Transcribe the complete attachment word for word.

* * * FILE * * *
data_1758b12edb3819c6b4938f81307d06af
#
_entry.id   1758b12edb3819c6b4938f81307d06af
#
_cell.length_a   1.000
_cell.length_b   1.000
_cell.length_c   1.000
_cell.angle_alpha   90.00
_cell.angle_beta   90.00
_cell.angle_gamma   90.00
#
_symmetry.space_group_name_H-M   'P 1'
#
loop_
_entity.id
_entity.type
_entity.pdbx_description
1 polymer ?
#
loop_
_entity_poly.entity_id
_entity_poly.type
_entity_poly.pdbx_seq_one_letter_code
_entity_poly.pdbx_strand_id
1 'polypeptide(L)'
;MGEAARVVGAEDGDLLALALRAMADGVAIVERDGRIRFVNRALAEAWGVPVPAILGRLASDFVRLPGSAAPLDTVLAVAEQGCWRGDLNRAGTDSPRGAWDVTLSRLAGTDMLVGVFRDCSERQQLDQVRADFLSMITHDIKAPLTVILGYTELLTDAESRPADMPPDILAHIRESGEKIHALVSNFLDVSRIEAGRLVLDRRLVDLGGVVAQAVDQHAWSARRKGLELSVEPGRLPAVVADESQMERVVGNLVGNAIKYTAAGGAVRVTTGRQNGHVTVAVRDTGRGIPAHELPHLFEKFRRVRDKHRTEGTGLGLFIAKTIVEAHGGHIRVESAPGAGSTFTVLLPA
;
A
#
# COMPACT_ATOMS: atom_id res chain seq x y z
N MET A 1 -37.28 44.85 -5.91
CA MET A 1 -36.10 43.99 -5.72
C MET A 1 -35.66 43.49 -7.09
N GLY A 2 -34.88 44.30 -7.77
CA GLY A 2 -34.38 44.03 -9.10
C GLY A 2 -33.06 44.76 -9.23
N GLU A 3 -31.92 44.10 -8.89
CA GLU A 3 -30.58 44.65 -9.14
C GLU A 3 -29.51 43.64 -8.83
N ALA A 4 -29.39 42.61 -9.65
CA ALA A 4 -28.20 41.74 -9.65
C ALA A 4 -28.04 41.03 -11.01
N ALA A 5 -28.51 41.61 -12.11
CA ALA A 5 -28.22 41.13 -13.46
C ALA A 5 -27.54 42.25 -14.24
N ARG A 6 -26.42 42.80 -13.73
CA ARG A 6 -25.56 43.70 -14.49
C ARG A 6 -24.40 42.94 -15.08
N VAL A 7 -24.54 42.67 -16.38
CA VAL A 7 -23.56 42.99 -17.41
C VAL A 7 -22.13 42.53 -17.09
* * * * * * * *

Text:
data_1758b12edb3819c6b4938f81307d06af
#
_entry.id   1758b12edb3819c6b4938f81307d06af
#
_cell.length_a   1.000
_cell.length_b   1.000
_cell.length_c   1.000
_cell.angle_alpha   90.00
_cell.angle_beta   90.00
_cell.angle_gamma   90.00
#
_symmetry.space_group_name_H-M   'P 1'
#
loop_
_entity.id
_entity.type
_entity.pdbx_description
1 polymer ?
#
loop_
_entity_poly.entity_id
_entity_poly.type
_entity_poly.pdbx_seq_one_letter_code
_entity_poly.pdbx_strand_id
1 'polypeptide(L)'
;MGEAARVVGAEDGDLLALALRAMADGVAIVERDGRIRFVNRALAEAWGVPVPAILGRLASDFVRLPGSAAPLDTVLAVAEQGCWRGDLNRAGTDSPRGAWDVTLSRLAGTDMLVGVFRDCSERQQLDQVRADFLSMITHDIKAPLTVILGYTELLTDAESRPADMPPDILAHIRESGEKIHALVSNFLDVSRIEAGRLVLDRRLVDLGGVVAQAVDQHAWSARRKGLELSVEPGRLPAVVADESQMERVVGNLVGNAIKYTAAGGAVRVTTGRQNGHVTVAVRDTGRGIPAHELPHLFEKFRRVRDKHRTEGTGLGLFIAKTIVEAHGGHIRVESAPGAGSTFTVLLPA
;
A
#
# COMPACT_ATOMS: atom_id res chain seq x y z
N MET A 1 -37.28 44.85 -5.91
CA MET A 1 -36.10 43.99 -5.72
C MET A 1 -35.66 43.49 -7.09
N GLY A 2 -34.88 44.30 -7.77
CA GLY A 2 -34.38 44.03 -9.10
C GLY A 2 -33.06 44.76 -9.23
N GLU A 3 -31.92 44.10 -8.89
CA GLU A 3 -30.58 44.65 -9.14
C GLU A 3 -29.51 43.64 -8.83
N ALA A 4 -29.39 42.61 -9.65
CA ALA A 4 -28.20 41.74 -9.65
C ALA A 4 -28.04 41.03 -11.01
N ALA A 5 -28.51 41.61 -12.11
CA ALA A 5 -28.22 41.13 -13.46
C ALA A 5 -27.54 42.25 -14.24
N ARG A 6 -26.42 42.80 -13.73
CA ARG A 6 -25.56 43.70 -14.49
C ARG A 6 -24.40 42.94 -15.08
N VAL A 7 -24.54 42.67 -16.38
CA VAL A 7 -23.56 42.99 -17.41
C VAL A 7 -22.13 42.53 -17.09